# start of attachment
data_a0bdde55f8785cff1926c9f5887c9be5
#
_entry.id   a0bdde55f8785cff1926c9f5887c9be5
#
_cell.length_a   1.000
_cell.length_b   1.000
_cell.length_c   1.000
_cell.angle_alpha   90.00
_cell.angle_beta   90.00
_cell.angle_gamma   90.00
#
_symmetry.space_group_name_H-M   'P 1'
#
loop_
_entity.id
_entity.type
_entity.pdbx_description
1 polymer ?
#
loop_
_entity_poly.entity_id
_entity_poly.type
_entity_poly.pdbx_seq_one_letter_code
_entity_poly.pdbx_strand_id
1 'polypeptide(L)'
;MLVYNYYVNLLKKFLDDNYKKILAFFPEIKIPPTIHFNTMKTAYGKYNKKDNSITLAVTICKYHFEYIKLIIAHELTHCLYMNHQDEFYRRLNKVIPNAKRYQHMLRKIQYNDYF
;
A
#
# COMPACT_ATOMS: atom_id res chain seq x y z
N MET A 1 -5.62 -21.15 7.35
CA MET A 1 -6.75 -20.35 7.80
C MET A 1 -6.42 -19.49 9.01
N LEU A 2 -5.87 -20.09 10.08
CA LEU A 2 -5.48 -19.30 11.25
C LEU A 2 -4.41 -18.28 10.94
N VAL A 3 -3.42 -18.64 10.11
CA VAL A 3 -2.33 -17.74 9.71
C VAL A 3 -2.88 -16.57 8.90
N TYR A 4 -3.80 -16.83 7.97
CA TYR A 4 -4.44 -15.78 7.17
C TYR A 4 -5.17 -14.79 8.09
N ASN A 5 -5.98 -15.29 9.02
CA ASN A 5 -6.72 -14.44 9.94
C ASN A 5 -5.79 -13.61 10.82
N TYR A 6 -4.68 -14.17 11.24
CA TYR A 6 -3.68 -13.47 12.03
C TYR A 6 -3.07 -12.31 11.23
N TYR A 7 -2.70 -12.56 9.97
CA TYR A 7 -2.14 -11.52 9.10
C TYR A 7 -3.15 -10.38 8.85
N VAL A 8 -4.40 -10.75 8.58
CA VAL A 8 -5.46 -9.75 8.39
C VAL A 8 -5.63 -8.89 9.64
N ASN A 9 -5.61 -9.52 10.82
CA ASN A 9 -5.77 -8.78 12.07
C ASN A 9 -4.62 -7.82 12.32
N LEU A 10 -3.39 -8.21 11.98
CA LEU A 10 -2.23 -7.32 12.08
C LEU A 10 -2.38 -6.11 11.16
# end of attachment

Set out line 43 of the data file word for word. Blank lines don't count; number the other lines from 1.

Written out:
N ASN A 5 -5.98 -15.29 9.02